High School Football

Mascoutah ready to break ground on new artificial turf field

Mascoutah will be the next metro-east high school to suit up athletes for action on an artifical playing field.

Athletic Director Scott Battas curried agreement with the District 19 Board of Education to allow installation to begin once $500,000 of the initial $750,000 cost estimate was raised privately.

The non-profit Alumni Field Project has raised $465,000 since Aug. 4, but because the bid from ATG Sports in St. Louis came in more than $100,000 lower than expected, the go ahead has been given to break ground in early January.

Weather depending, it could be completed in April before the end of the girls soccer season.

“We feel this is the new-age way to accommodate the most with the least,” Battas said. “Anytime something costs a lot of money, people take a step back. But if you compare the value, it just makes sense.

“Ten years ago this would have cost a million and a half dollars and not been of the quality we’ll be getting. Now we’re talking about $640,000.”

The ATG Ram Turf is the latest version of a similar surface already installed at O’Fallon, Collinsville, East St. Louis and Waterloo. It will be installed within the footprint of the existing field, inside the all-weather track that was installed last year.

Mascoutah’s fundraising effort followed a model used by Belleville High School District 201, which installed turf fields at both its East and West campuses two years ago, Battas said.

Seven local businesses purchased advertising, which will be stitched onto the sideline turf. The Mascoutah sports boosters, band boosters, and Little Indians youth football club and eight other businesses or individuals contributed between $25,000 and $50,000.

Matt Stukenberg, a member of the school board and owner of DMS Contracting, helped by donating about $100,000 worth of free labor to prepare the site.

More than 75 percent of the total, however, came from smaller alumni donations.

“The totally private financing is the best part of it all. I’m a taxpayer in Mascoutah, too,” Battas said. “It brings great value to the community. We feel this will benefit everyone who goes to school here.”

Battas said the new turf will save taxpayers significantly on the $25,000 the district has spent annually to maintain the out-going grass field.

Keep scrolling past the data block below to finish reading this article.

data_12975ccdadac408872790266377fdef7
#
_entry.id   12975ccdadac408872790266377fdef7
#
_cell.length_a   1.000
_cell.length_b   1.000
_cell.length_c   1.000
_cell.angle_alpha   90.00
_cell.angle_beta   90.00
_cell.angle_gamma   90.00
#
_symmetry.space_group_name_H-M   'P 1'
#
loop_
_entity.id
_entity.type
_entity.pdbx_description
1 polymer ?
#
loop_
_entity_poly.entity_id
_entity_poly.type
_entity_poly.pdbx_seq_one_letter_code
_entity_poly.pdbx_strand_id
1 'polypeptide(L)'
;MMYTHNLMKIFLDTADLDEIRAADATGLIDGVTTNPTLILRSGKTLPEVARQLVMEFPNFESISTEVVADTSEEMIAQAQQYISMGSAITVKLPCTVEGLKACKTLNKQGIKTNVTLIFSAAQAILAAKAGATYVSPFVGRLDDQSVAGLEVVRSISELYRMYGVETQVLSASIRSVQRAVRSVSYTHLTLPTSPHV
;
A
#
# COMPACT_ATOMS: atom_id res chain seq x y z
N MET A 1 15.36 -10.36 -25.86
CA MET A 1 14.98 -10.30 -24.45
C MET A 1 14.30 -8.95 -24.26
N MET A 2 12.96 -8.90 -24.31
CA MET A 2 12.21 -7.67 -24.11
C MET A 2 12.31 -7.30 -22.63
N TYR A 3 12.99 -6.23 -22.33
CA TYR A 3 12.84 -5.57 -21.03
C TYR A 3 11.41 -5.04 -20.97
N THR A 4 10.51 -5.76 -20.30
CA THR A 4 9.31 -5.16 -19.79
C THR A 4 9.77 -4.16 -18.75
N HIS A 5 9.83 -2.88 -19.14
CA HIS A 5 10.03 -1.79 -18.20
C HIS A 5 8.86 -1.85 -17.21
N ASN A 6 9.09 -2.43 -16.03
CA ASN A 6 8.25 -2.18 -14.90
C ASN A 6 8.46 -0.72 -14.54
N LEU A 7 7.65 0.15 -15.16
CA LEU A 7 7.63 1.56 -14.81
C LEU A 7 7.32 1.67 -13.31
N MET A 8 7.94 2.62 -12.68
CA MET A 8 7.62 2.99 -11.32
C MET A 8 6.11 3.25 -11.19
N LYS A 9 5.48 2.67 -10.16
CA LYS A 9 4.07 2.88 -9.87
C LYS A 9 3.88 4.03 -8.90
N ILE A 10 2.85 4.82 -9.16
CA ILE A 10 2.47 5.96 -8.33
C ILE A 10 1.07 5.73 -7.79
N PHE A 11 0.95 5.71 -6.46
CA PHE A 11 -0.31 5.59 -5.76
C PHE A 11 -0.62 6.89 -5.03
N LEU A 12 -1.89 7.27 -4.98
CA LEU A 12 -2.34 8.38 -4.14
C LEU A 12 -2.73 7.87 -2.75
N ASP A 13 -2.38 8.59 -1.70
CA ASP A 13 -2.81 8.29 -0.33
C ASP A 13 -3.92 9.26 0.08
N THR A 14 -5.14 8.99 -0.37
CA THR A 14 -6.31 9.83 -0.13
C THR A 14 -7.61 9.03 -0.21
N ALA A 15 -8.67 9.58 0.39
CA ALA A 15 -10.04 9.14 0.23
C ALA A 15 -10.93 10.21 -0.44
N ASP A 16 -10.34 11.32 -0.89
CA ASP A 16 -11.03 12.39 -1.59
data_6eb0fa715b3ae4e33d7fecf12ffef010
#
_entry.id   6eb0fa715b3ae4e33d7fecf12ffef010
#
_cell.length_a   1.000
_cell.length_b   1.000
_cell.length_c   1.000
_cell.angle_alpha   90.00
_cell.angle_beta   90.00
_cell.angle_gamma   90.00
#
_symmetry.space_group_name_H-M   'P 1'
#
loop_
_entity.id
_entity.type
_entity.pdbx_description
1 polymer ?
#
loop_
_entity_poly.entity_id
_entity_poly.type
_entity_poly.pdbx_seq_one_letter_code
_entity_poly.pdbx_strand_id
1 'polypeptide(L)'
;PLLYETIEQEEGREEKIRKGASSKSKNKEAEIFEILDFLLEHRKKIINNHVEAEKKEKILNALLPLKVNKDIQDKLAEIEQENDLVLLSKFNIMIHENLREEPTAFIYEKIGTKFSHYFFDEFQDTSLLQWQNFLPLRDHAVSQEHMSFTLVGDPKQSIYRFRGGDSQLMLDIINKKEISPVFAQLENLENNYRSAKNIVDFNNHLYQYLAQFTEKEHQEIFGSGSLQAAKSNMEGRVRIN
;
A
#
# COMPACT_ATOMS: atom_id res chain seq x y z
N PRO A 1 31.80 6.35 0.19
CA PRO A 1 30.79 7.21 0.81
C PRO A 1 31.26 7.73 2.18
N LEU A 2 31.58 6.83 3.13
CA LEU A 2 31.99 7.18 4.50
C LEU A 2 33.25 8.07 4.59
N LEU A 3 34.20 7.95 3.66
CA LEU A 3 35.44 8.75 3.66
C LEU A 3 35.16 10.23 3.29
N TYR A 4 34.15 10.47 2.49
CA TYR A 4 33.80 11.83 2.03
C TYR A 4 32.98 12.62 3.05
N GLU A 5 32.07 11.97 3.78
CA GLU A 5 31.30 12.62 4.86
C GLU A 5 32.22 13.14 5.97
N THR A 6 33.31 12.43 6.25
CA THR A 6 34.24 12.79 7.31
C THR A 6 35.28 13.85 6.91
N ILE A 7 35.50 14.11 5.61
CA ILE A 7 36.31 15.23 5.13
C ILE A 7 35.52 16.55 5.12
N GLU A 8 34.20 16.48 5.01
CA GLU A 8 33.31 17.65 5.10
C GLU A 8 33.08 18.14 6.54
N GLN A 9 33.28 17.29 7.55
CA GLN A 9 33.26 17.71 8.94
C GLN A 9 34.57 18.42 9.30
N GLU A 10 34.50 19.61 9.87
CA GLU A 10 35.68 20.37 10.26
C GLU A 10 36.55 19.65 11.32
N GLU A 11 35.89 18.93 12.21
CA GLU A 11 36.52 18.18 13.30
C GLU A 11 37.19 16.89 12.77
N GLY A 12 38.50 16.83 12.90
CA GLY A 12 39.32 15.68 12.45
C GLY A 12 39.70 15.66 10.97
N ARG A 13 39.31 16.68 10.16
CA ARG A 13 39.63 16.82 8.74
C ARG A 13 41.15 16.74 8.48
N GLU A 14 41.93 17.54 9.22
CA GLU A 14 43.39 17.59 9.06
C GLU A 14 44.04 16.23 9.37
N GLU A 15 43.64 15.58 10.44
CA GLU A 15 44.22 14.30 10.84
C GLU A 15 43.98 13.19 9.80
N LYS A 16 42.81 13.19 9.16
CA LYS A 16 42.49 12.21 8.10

The field will be used by the football and soccer teams, physical education classes and the Mascoutah High School marching band for both practice and field competitions. The Little Indians will have use of the field as well.

“The baseball and softball teams will benefit,” said Battas, the former head football coach. “They get a lot of rain in the spring, but there is a lot of things they can do on 120 yards of artificial turf.”

Battas said members of the Alumni Field Project researched safety concerns surrounding play on artificial turf and determined that the risks are no greater than they are on grass.

“In the NFL, they can have fairway-like grass fields, but that’s not how it is in high school,” he said. “From an athletic director’s perspective, I see the best opportunity to give our athletes a true surface. This science continues to evolve with the materials they’re using. When they perfect it — and it looks like they are getting close — I really believe you’ll see injuries go down.

“Bottom line, we wouldn’t install a surface without doing our due diligence or if we thought it wasn’t safe for our students.”

Battas said fundraising will continue until all costs are met. He said plans for replacing the grandstand at the football and track stadium have been discussed.

A similar proposal to install an artificial field at Highland High School was shot down by the board over concerns the district would be on the hook if private fundraising efforts failed.

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